How you plan to fill your new space makes a big difference in your budget. Mattresses run upward of $1,000, and appliances and furnishings aren’t a drop in the bucket! Consider the items you plan to add to your home over time – and include them in your budget.

ICE costs-

In-case-of-emergency (ICE) expenses cover unexpected costs. Maybe you need a roof repair after a storm or the refrigerator dies on you. Though these aren’t guaranteed expenses, it’s likely you’ll face a challenge at some point in your homeownership timeline.

Do the math-

Once you’ve made the rough estimate for each housing expense, you can separate the costs into two categories: monthly and yearly. For any yearly cost, dividing the number by 12 will show an expected monthly cost for that particular expense. Then add each of those newly calculated monthly expenses to the total in the monthly expense category. Voila, here’s your true monthly payment.

Surprised? No doubt about it, it can be a bit shocking to see the true calculation in the beginning. But knowing this number gives you a clearer picture of what you can expect as you transition into homeownership. Clarity and strategy are a winning combo when tackling your budget.

Courtesy of Claire Murdough. Reprinted from with permission of the NATIONAL ASSOCIATION OF REALTORS®.

7 Tips for Improving Your Credit

                                                                      7 Tips for Improving Your Credit
Here’s how to clean up your credit so you get the least-expensive home loan possible.

Getting the loan that suits your situation at the best possible price and terms makes homebuying easier and more affordable. Here are seven ways to boost your credit score so you can do just that.

1. Know your credit score

Credit scores range from 300 to 850, and the higher, the better. They’re based on whether you’ve paid personal loans, car loans, credit cards, and other debt in full and on time in the past. You’ll need a score of at least 620 to qualify for a home loan and 740 to get the best interest rates and terms.

You’re entitled to a free copy of your credit report annually from each of the major credit-reporting bureaus, Equifax, Experian, and TransUnion. Access all three versions of your credit report at Review them to ensure the information is accurate.

2. Correct errors on your credit report

If you find mistakes on your credit report, write a letter to the credit-reporting agency explaining why you believe there’s an error. Send documents that support your case, and ask that the error be corrected or removed. Also write to the company, or debt collector, that reported the incorrect information to dispute the information, and ask to be copied on any materials sent to credit-reporting agencies.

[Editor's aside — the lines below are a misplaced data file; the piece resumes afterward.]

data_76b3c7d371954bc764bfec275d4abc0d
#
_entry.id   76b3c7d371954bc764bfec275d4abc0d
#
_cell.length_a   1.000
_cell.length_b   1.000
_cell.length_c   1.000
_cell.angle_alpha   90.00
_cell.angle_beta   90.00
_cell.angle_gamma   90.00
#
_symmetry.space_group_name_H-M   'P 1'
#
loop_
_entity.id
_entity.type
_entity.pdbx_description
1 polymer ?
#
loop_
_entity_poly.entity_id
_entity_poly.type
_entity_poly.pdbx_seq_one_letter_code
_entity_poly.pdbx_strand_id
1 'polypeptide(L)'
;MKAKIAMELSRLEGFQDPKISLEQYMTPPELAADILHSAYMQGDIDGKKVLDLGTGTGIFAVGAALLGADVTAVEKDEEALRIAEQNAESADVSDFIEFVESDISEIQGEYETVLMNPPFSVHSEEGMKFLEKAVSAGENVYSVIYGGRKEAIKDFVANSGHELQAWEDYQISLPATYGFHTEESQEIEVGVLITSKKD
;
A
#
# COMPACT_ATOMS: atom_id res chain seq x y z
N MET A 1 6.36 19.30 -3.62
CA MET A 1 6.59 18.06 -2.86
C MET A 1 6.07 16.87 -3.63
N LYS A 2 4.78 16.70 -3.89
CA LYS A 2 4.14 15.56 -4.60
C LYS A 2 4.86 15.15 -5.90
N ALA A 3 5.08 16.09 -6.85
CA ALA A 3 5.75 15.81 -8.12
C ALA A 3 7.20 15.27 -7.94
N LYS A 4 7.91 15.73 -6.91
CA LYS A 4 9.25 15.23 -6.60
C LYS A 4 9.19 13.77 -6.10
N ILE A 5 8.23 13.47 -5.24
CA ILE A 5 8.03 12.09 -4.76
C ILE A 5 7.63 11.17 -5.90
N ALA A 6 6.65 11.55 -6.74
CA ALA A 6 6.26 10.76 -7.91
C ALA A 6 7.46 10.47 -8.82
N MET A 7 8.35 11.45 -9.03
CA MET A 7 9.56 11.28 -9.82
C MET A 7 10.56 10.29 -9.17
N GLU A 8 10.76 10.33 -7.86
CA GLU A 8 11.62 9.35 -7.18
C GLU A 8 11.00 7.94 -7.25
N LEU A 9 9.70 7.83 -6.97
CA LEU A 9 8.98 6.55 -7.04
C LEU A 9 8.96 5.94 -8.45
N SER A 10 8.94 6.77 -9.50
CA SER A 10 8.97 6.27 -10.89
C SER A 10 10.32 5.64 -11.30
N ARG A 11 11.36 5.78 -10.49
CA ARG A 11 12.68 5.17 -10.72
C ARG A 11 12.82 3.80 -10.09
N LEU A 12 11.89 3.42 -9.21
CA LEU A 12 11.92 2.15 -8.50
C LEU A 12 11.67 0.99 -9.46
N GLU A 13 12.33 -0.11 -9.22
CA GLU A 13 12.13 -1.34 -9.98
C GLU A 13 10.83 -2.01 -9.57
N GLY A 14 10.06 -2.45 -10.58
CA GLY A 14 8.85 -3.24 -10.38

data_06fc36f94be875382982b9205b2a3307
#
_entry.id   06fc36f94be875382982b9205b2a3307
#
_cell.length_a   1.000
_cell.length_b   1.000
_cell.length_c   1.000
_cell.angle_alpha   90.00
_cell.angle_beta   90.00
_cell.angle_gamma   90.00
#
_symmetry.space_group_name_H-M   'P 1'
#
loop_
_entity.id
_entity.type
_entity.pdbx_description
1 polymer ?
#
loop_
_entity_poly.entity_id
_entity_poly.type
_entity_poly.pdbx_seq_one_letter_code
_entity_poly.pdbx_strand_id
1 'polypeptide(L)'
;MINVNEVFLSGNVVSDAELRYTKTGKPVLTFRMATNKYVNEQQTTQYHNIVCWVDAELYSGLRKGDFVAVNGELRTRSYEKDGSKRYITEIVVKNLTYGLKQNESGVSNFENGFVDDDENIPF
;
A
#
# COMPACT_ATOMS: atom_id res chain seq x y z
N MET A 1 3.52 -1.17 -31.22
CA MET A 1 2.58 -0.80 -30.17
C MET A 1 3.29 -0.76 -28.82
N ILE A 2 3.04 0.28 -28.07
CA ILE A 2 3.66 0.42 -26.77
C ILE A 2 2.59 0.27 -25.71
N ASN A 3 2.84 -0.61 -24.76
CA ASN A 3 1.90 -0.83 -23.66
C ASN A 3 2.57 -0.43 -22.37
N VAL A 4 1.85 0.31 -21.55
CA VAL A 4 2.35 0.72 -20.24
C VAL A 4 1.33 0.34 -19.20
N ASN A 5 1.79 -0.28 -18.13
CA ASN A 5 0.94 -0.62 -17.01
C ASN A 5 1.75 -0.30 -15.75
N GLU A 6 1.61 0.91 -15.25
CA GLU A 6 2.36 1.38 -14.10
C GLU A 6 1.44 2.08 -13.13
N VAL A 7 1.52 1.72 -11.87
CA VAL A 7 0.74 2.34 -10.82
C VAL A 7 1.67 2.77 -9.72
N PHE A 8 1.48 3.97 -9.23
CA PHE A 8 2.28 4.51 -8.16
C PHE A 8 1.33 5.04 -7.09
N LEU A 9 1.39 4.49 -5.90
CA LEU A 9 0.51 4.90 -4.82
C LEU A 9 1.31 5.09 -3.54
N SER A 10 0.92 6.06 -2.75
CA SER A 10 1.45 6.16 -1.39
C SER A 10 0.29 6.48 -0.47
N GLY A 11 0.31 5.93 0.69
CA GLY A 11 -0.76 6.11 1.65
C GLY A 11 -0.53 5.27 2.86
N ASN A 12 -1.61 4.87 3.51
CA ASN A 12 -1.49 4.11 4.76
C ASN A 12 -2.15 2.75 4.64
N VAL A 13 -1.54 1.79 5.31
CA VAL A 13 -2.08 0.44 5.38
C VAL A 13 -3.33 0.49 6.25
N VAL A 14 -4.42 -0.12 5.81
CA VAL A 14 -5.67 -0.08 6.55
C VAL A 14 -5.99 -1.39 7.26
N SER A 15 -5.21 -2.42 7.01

3. Pay every bill on time

You may be surprised at the damage even a few late payments will have on your credit score. The easiest way to make a big difference in your credit score without altering your spending habits is to diligently pay all your bills on time. You’ll also save money because you’ll keep the money you’ve been spending on late fees. Credit card or mortgage companies probably won’t report minor late payments, those less than 30 days overdue, but you’ll still have to pay late fees.

4. Use credit carefully

Another good way to boost your credit score is to pay your credit card bills in full every month. If you can’t do that, pay as much over your required minimum payment as possible to begin whittling away the debt. Stop using your credit cards to keep your balances from increasing, and transfer balances from high-interest credit cards to lower-interest cards.

5. Take care with the length of your credit

Credit rating agencies also consider the length of your credit history. If you’ve had a credit card for a long time and managed it responsibly, that works in your favor. However, opening several new credit cards at once can lower the average age of your accounts, which pushes down your score. Likewise, closing credit card accounts lowers your available credit, so keep credit cards open even if you’re not using them.

6. Don’t use all the credit you’re offered

Credit scores are also based on how much credit you use compared with how much you’re offered. Using $1,000 of available credit will give you a lower score than having $1,000 of available credit and using $100 of it. Occasionally opening new lines of credit can boost your available credit, which also affects your score positively.

7. Be patient

It can take time for your credit score to climb once you’ve begun working to improve it. Keep at it because the more distance you put between your spotty payment history and your current good payment record, the less damage you’ll do to your credit score.

Courtesy of G.M. Filisko.